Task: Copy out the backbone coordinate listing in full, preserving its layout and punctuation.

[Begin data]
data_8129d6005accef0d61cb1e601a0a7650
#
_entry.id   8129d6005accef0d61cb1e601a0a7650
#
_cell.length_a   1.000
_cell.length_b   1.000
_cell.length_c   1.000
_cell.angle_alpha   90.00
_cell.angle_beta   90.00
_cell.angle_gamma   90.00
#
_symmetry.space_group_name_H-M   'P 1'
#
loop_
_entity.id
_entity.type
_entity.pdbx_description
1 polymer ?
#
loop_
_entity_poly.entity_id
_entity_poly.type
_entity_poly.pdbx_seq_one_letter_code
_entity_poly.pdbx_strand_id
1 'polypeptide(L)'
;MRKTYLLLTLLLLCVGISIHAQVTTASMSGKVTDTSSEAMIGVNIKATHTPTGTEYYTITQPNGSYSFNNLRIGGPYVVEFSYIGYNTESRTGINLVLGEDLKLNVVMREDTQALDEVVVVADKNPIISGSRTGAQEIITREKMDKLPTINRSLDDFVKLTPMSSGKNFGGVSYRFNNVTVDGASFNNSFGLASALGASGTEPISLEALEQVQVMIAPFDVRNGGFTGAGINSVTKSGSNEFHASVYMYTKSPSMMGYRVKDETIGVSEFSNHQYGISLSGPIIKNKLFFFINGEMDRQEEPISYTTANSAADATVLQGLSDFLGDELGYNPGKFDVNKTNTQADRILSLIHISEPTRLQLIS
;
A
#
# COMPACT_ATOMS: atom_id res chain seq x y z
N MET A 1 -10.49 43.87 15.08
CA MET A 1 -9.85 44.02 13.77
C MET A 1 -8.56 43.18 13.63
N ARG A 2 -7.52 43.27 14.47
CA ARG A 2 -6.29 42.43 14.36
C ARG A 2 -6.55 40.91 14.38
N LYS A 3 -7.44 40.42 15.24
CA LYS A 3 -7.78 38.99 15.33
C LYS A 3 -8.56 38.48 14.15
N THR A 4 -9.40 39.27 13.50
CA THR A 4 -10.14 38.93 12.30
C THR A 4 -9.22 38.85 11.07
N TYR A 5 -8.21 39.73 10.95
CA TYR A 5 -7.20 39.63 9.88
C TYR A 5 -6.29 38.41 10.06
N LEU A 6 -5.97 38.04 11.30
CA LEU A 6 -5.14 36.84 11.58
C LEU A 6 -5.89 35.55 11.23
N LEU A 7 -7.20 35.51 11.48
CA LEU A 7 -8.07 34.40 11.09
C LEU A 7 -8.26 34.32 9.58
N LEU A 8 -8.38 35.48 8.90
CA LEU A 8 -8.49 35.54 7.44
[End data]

data_8129d6005accef0d61cb1e601a0a7650
#
_entry.id   8129d6005accef0d61cb1e601a0a7650
#
_cell.length_a   1.000
_cell.length_b   1.000
_cell.length_c   1.000
_cell.angle_alpha   90.00
_cell.angle_beta   90.00
_cell.angle_gamma   90.00
#
_symmetry.space_group_name_H-M   'P 1'
#
loop_
_entity.id
_entity.type
_entity.pdbx_description
1 polymer ?
#
loop_
_entity_poly.entity_id
_entity_poly.type
_entity_poly.pdbx_seq_one_letter_code
_entity_poly.pdbx_strand_id
1 'polypeptide(L)'
;MRKTYLLLTLLLLCVGISIHAQVTTASMSGKVTDTSSEAMIGVNIKATHTPTGTEYYTITQPNGSYSFNNLRIGGPYVVEFSYIGYNTESRTGINLVLGEDLKLNVVMREDTQALDEVVVVADKNPIISGSRTGAQEIITREKMDKLPTINRSLDDFVKLTPMSSGKNFGGVSYRFNNVTVDGASFNNSFGLASALGASGTEPISLEALEQVQVMIAPFDVRNGGFTGAGINSVTKSGSNEFHASVYMYTKSPSMMGYRVKDETIGVSEFSNHQYGISLSGPIIKNKLFFFINGEMDRQEEPISYTTANSAADATVLQGLSDFLGDELGYNPGKFDVNKTNTQADRILSLIHISEPTRLQLIS
;
A
#
# COMPACT_ATOMS: atom_id res chain seq x y z
N MET A 1 -10.49 43.87 15.08
CA MET A 1 -9.85 44.02 13.77
C MET A 1 -8.56 43.18 13.63
N ARG A 2 -7.52 43.27 14.47
CA ARG A 2 -6.29 42.43 14.36
C ARG A 2 -6.55 40.91 14.38
N LYS A 3 -7.44 40.42 15.24
CA LYS A 3 -7.78 38.99 15.33
C LYS A 3 -8.56 38.48 14.15
N THR A 4 -9.40 39.27 13.50
CA THR A 4 -10.14 38.93 12.30
C THR A 4 -9.22 38.85 11.07
N TYR A 5 -8.21 39.73 10.95
CA TYR A 5 -7.20 39.63 9.88
C TYR A 5 -6.29 38.41 10.06
N LEU A 6 -5.97 38.04 11.30
CA LEU A 6 -5.14 36.84 11.58
C LEU A 6 -5.89 35.55 11.23
N LEU A 7 -7.20 35.51 11.48
CA LEU A 7 -8.07 34.40 11.09
C LEU A 7 -8.26 34.32 9.58
N LEU A 8 -8.38 35.48 8.90
CA LEU A 8 -8.49 35.54 7.44